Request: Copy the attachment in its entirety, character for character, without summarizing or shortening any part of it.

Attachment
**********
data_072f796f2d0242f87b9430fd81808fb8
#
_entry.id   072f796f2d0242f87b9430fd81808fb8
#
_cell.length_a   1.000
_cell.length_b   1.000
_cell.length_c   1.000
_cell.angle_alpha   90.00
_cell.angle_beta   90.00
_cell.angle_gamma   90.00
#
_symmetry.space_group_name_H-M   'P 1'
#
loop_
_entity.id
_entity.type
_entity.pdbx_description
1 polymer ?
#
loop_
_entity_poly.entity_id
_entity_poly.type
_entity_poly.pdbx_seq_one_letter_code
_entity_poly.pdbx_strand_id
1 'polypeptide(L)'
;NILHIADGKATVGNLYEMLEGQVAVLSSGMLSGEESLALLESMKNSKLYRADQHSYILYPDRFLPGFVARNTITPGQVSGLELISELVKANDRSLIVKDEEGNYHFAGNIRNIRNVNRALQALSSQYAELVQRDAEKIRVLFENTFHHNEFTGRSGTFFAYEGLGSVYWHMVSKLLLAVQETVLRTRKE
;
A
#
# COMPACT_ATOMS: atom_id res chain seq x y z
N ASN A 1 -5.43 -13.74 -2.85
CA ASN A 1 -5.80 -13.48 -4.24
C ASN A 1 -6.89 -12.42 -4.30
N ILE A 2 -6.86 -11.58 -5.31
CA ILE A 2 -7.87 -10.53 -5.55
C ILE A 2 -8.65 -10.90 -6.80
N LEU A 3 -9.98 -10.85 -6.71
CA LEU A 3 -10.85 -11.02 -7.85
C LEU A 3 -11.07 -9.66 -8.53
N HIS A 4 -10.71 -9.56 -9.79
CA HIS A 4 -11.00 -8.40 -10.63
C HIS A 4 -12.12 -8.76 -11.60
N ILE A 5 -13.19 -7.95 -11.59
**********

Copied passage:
data_072f796f2d0242f87b9430fd81808fb8
#
_entry.id   072f796f2d0242f87b9430fd81808fb8
#
_cell.length_a   1.000
_cell.length_b   1.000
_cell.length_c   1.000
_cell.angle_alpha   90.00
_cell.angle_beta   90.00
_cell.angle_gamma   90.00
#
_symmetry.space_group_name_H-M   'P 1'
#
loop_
_entity.id
_entity.type
_entity.pdbx_description
1 polymer ?
#
loop_
_entity_poly.entity_id
_entity_poly.type
_entity_poly.pdbx_seq_one_letter_code
_entity_poly.pdbx_strand_id
1 'polypeptide(L)'
;NILHIADGKATVGNLYEMLEGQVAVLSSGMLSGEESLALLESMKNSKLYRADQHSYILYPDRFLPGFVARNTITPGQVSGLELISELVKANDRSLIVKDEEGNYHFAGNIRNIRNVNRALQALSSQYAELVQRDAEKIRVLFENTFHHNEFTGRSGTFFAYEGLGSVYWHMVSKLLLAVQETVLRTRKE
;
A
#
# COMPACT_ATOMS: atom_id res chain seq x y z
N ASN A 1 -5.43 -13.74 -2.85
CA ASN A 1 -5.80 -13.48 -4.24
C ASN A 1 -6.89 -12.42 -4.30
N ILE A 2 -6.86 -11.58 -5.31
CA ILE A 2 -7.87 -10.53 -5.55
C ILE A 2 -8.65 -10.90 -6.80
N LEU A 3 -9.98 -10.85 -6.71
CA LEU A 3 -10.85 -11.02 -7.85
C LEU A 3 -11.07 -9.66 -8.53
N HIS A 4 -10.71 -9.56 -9.79
CA HIS A 4 -11.00 -8.40 -10.63
C HIS A 4 -12.12 -8.76 -11.60
N ILE A 5 -13.19 -7.95 -11.59